The Casual Blog

Let’s start peace talks in the war on drugs

America’s war on drugs has been a catastrophe.  The immediate human cost of criminalizing recreational drug use is staggering, with millions of lives wasted in prisons that are schools for real crime.  The economic costs are also huge.  The war creates a separate off-the-books, criminal economy that is enormously profitable, and the forces of organized crime in turn corrupt the forces of order.

We waste billions of dollars a year on fighting drugs, and we”ve been doing this for decades.  It’s now clear there will be no victory in this war.  We have caused untold misery, and accomplished close to nothing.

This waste and hopelessness of the war on drugs is usually invisible to those not in prison or inner cities, but it’s coming into sharper focus.  Afghanistan is a failed narco state, and Mexico is on the brink of becoming one.  Drug lords have armaments and forces that are more powerful than the police, and are sufficient to battle the federal army.  Mexico had  6,000 drug related killings in 2008, and beheadings and shootings are almost routine.  Corruption of the police is rampant.  The possibility that our southern neighbor will become ungovernable is now real.  This is serious.

Last week The Economist, a reasonably conservative publication, put this issue front and center in its cover story, “How to stop the drug wars.”

The British weekly put the issue simply:  “legalisation is the least bad solution.”  The benefits of legalization are many:  ending the drug gulags, reducing the scope of organized crime, reducing corruption, and saving billions of dollars of public resources.  If we taxed and regulated the recreational drug business, we would have sufficient funds for new programs of education and treatment and resources left for other valuable social programs.

There will be problems, including risks of more addiction.  But we already accept those risks with regulated alcohol and tobacco (a much more dangerous substance than most illegal drugs).  We manage them with public education and medical treatment for addicts.  We ban sales to minors and raise prices to limit consumption.  Europeans have experimented with these approaches, and have shown that they work.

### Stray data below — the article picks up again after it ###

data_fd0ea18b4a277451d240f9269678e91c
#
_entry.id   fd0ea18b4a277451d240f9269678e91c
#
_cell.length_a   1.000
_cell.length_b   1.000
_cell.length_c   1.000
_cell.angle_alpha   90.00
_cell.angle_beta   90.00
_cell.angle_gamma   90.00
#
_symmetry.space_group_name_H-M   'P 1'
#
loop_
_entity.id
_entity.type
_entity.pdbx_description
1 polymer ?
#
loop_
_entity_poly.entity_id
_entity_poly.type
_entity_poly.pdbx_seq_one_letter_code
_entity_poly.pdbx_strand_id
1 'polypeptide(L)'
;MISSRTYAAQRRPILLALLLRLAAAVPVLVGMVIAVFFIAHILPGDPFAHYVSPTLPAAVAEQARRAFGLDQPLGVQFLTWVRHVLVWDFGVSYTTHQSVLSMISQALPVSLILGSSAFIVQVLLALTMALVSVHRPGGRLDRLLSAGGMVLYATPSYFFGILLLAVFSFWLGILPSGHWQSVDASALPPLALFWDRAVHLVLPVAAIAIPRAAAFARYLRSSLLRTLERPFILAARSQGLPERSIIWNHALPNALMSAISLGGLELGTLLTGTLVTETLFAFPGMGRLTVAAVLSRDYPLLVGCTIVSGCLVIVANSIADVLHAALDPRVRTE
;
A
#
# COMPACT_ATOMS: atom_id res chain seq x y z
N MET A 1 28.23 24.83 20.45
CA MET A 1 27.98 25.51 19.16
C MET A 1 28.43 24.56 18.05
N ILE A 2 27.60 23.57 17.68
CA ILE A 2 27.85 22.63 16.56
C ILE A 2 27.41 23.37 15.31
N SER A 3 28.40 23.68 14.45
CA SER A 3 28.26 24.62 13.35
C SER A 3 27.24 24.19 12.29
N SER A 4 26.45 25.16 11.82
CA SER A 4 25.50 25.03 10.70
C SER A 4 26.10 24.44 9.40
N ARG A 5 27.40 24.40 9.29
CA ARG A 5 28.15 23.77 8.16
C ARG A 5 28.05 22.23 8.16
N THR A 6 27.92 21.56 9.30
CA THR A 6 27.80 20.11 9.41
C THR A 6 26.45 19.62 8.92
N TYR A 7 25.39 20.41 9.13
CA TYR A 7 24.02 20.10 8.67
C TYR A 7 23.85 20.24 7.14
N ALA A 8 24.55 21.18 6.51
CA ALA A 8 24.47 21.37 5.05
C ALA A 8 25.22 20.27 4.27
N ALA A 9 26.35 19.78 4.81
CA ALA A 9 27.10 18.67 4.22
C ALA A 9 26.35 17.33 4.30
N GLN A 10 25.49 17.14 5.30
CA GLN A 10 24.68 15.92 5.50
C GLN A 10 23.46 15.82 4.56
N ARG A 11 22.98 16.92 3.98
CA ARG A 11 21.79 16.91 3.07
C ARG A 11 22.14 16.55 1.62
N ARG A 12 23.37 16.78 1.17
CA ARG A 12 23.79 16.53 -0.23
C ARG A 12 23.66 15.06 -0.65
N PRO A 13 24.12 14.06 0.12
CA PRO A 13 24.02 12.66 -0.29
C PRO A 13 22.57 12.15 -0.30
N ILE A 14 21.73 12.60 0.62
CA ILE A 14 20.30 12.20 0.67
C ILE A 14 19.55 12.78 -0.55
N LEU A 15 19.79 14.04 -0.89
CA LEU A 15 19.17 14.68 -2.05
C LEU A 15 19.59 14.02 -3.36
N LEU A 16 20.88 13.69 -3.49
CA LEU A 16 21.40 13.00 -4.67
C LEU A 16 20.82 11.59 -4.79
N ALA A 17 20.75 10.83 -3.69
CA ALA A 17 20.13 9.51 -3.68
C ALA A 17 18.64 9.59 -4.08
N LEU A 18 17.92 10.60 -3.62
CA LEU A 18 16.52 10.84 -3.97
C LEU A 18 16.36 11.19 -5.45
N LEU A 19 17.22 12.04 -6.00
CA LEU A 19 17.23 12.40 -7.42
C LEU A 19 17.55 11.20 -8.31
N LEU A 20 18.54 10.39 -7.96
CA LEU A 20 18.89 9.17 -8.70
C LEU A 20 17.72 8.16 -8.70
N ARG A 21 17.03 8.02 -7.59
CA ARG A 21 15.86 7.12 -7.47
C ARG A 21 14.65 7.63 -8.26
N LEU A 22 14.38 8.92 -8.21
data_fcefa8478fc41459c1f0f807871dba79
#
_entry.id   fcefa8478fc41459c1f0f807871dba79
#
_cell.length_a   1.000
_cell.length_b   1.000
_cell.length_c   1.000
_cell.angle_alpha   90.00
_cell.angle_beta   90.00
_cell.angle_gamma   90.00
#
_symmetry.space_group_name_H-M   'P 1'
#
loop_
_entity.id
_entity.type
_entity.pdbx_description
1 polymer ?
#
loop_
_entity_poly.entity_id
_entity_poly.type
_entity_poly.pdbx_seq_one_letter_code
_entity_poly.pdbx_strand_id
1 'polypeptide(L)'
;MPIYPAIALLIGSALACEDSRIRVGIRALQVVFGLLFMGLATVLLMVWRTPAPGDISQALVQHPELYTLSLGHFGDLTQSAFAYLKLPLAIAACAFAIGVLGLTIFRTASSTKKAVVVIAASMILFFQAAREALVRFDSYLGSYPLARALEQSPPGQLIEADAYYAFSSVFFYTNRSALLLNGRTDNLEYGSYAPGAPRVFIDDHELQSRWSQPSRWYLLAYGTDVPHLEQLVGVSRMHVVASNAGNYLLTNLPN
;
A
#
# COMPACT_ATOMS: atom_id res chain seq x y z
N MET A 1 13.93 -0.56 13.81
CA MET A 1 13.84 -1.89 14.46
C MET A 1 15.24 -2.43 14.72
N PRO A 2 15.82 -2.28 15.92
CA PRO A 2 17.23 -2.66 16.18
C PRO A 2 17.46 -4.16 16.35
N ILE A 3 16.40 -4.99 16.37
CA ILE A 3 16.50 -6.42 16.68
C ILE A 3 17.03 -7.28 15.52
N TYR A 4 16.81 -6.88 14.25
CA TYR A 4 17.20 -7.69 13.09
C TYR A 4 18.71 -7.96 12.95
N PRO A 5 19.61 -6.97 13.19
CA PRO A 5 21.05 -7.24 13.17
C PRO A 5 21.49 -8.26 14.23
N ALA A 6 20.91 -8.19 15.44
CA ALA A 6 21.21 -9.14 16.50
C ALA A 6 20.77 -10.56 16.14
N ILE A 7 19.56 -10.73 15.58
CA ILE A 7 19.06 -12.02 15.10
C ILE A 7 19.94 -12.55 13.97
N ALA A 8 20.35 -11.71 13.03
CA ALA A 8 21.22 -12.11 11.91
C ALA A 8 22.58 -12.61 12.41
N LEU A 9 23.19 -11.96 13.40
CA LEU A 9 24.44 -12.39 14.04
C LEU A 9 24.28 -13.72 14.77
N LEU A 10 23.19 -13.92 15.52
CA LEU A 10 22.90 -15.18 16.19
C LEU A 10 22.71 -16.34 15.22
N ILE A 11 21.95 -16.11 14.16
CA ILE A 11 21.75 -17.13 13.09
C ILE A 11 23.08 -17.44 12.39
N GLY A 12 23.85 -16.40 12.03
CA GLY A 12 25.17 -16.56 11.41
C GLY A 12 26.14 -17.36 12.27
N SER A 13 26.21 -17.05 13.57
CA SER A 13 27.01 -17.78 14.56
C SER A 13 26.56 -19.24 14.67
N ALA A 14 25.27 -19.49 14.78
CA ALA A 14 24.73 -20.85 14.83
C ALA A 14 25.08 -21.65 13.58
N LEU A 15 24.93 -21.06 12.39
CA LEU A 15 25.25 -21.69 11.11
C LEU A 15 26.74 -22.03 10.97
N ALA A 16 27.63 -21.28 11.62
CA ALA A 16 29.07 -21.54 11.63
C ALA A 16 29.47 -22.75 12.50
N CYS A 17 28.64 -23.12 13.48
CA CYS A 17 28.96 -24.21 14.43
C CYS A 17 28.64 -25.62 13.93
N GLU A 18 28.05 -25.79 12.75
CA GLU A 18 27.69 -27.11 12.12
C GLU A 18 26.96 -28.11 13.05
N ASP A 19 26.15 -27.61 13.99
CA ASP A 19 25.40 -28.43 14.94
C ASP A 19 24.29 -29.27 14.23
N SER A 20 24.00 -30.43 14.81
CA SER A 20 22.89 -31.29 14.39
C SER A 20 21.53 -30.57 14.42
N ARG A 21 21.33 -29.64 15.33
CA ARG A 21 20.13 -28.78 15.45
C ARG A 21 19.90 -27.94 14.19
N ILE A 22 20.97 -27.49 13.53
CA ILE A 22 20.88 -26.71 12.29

We need to put this issue on the public agenda.  Our drug war is more than a tragedy — it’s a time bomb, and it’s ticking.

Happy diving in Grand Cayman

One week ago today that we were waking up on the island of Grand Cayman. We had a sweet four-night get away.

We got off to a rough start, when we missed our 6:00 a.m. flight by seconds.  Note to self:  check in and security lines are more crowded at 6:00 than at 7:00.  I’ve forgiven the TSA agent who confiscated Sal’s moisturizer for being in a 4 ounce (rather than 3 ounce) container, but I can’t get over how idiotic the rule is that cost us half a day of vacation. I’ve also forgiven the gate agent who closed the door as we were approaching and refused to open it as the plane sat there for a couple of more minutes, but it was a bitter moment.  Sal was in tears.  We regrouped and got a flight four hours later.  Instead of arriving at 1:30 in the afternoon, we got there at 9:00 p.m.

A lunatic rooster started crowing around 5:00 a.m.  Apparently this is the national bird of the Caymans. Our resident rooster was reliable every morning.

We stayed at a scuba oriented hotel named Sunset House.  Palm trees and turqoise water, a cheery thatch roofed open air bar, and dive boat right in front.  It was my first time diving since completing my certification in January 2008, so I was hoping I could get my rental equipment properly assembled  and avoid both embarassment and accidents.  There were no real problems, though I did put the weight belt on the wrong way.

I did two dives every morning.  The boat trips were all less than 30 minutes, and some less than 15 minutes.  Water was beautifully clear, though a tad chilly.  Some highlights:  Eagle Ray Rock, Cheeseburger Reef, Great House Wall, La Mesa.  The coral reefs were amazing, teeming with flora and fauna, thousands of little fish and many bigger ones (barricuda, tarpon, grouper).  I swam with sting rays and sea turtles for the first time. It was peaceful and so beautiful.

Sal took the resort course again, and I joined her for guided diving in the afternoons.  Her teacher, Lauren, was extremely complimentary about her technique.  We covered the reef in front of Sunset House, which was well worth visiting.  The last day we saw three sea turtles and a large sting ray.

We made it a point to try as many different colorful rum drinks as possible.  Georgetown, which was about a mile from our hotel, was not especially charming, but we enjoyed our dinner overlooking the bay at Guy Harvey’s.  We also ate one evening at Fisherman’s Reef at Morgan’s Harbor, where it was very windy.  Our cabbie on the ride back was Diana, and she filled us in on the local politics and points of interest.

The trip home involved a substantial wait at the Grand Cayman airport and a four-hour layover in Miami.  We finally learned the reason for duty free shops:  cheap liquor.  We also tried out the new electronic gadgets in Brookstone, including video enabled glasses.  I made substantial progress on A. Lincoln, by Ronald White, and listened to the entirety of the Marriage of Figaro and Bruckner’s Third.  We made it home before midnight.